This is already happening in businesses and industries as robotics and artificial intelligence can take over jobs traditionally manned by human labour, in particular technical processes that can easily be computerised.

As for the Malaysian government, they are going to allocate RM 50 million from 30 % of the Human Resources Development Fund (HRDF) funds collected for the purpose of TVET, to increase competitiveness as well as improving the calibre of the workforce and the nation’s economic development.

While our nation is still in the process of streamlining vocational education to meet international standards, it also has to grapple with revamping the same fledgling TVET education structure to ensure the skills taught are not at risk of becoming obsolete.

What skills and education do TVET students need in order to ride the coming digital revolution and not risk having their expertise be replaced by a computerised machine?

To understand the importance of TVET in facing Industry 4.0, Malaysian Digest reached out to industry insiders for an insight on the matter.

Malaysia Is Lagging Behind Its Southeast Asian Neighbours In Implementing Vocational Education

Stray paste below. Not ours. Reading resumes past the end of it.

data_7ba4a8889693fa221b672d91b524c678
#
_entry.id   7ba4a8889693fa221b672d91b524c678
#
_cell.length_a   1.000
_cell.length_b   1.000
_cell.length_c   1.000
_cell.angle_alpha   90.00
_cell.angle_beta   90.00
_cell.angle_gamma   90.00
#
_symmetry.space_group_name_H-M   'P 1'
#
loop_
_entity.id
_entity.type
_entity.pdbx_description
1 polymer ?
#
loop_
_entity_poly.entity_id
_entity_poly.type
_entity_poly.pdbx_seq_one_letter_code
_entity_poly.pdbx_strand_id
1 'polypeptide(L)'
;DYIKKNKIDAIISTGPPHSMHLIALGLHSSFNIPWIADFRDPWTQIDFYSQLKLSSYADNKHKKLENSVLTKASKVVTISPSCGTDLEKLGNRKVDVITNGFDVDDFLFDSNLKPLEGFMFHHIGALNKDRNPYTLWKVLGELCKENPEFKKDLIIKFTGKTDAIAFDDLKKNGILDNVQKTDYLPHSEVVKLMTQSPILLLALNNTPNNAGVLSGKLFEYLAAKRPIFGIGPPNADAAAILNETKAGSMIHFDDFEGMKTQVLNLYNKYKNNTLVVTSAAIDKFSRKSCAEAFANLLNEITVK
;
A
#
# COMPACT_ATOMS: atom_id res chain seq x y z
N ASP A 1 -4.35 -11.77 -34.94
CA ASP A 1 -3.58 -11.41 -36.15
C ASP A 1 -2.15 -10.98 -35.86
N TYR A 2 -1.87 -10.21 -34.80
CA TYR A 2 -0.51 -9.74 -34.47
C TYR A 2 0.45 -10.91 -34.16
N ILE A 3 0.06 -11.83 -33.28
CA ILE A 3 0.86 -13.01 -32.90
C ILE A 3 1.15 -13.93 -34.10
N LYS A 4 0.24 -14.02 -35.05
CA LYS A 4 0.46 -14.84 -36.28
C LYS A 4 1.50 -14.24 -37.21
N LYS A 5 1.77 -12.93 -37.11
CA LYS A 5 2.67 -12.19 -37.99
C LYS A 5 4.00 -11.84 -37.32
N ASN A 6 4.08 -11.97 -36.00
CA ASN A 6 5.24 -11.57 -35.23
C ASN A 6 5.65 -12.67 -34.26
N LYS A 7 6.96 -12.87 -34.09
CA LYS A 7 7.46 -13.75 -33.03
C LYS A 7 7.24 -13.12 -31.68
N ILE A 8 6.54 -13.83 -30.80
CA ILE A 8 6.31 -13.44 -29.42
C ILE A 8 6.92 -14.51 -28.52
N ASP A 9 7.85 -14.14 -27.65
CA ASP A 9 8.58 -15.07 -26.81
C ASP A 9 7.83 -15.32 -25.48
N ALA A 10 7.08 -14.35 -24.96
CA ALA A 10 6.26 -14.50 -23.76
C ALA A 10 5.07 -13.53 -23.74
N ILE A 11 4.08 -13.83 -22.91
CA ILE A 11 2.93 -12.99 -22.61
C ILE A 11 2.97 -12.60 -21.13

Malaysian Digest interviewed Adlan Ali, an electrical engineering and TVET lecturer in Universiti Teknikal Malaysia Melaka (UTeM). He has written many papers relating to TVET education, and have collaborated with many academic institutions, private companies and government agencies relating to TVET for the past 18 years.

Adlan Ali. Photo: UTeMAdlan Ali. Photo: UTeM“According to a report by the United Nations International Centre For Technical and Vocational Education and Training (UNEVOC), our country is still under the “awaiting validation” status. Meanwhile our neighbouring Southeast Asian countries such as Thailand, Phillipines, Indonesia, Myanmar and Cambodia have already been on the database way ahead of us,” said Adlan.

One of the reasons why our country is lacking in structured TVET education is because currently seven ministries and almost all state governments are running it.

Adlan strongly feels that this stands in the way of proper establishment for TVET governance, which is one the requirements to be fulfilled before Malaysia can be listed on the World TVET Database.

Fortunately, the government has realised the importance of TVET education, and has included its agenda as the third core in the 11th Malaysia Plan to elevate human resources development and making TVET transformation an identified focus field.

TVET lecturers around the country also collaborated to create a structure for the TVET education.